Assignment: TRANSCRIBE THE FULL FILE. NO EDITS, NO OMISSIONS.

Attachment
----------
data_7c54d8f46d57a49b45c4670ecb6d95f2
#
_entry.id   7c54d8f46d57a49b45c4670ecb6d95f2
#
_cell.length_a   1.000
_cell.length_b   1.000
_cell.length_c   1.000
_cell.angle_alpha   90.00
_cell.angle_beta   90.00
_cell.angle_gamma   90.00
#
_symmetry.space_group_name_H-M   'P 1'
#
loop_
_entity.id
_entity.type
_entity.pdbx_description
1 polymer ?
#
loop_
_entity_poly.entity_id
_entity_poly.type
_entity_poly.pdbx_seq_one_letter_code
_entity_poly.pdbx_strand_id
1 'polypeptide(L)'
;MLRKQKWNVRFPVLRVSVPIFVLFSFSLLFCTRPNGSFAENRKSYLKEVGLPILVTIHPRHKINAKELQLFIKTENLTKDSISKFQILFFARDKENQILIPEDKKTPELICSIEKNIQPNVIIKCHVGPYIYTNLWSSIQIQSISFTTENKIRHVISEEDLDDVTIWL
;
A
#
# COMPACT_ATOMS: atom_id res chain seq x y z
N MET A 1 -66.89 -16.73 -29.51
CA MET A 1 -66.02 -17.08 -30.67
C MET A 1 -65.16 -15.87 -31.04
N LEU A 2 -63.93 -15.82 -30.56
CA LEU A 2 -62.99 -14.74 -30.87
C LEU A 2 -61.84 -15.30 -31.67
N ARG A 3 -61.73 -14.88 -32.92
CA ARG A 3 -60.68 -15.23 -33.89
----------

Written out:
data_7c54d8f46d57a49b45c4670ecb6d95f2
#
_entry.id   7c54d8f46d57a49b45c4670ecb6d95f2
#
_cell.length_a   1.000
_cell.length_b   1.000
_cell.length_c   1.000
_cell.angle_alpha   90.00
_cell.angle_beta   90.00
_cell.angle_gamma   90.00
#
_symmetry.space_group_name_H-M   'P 1'
#
loop_
_entity.id
_entity.type
_entity.pdbx_description
1 polymer ?
#
loop_
_entity_poly.entity_id
_entity_poly.type
_entity_poly.pdbx_seq_one_letter_code
_entity_poly.pdbx_strand_id
1 'polypeptide(L)'
;MLRKQKWNVRFPVLRVSVPIFVLFSFSLLFCTRPNGSFAENRKSYLKEVGLPILVTIHPRHKINAKELQLFIKTENLTKDSISKFQILFFARDKENQILIPEDKKTPELICSIEKNIQPNVIIKCHVGPYIYTNLWSSIQIQSISFTTENKIRHVISEEDLDDVTIWL
;
A
#
# COMPACT_ATOMS: atom_id res chain seq x y z
N MET A 1 -66.89 -16.73 -29.51
CA MET A 1 -66.02 -17.08 -30.67
C MET A 1 -65.16 -15.87 -31.04
N LEU A 2 -63.93 -15.82 -30.56
CA LEU A 2 -62.99 -14.74 -30.87
C LEU A 2 -61.84 -15.30 -31.67
N ARG A 3 -61.73 -14.88 -32.92
CA ARG A 3 -60.68 -15.23 -33.89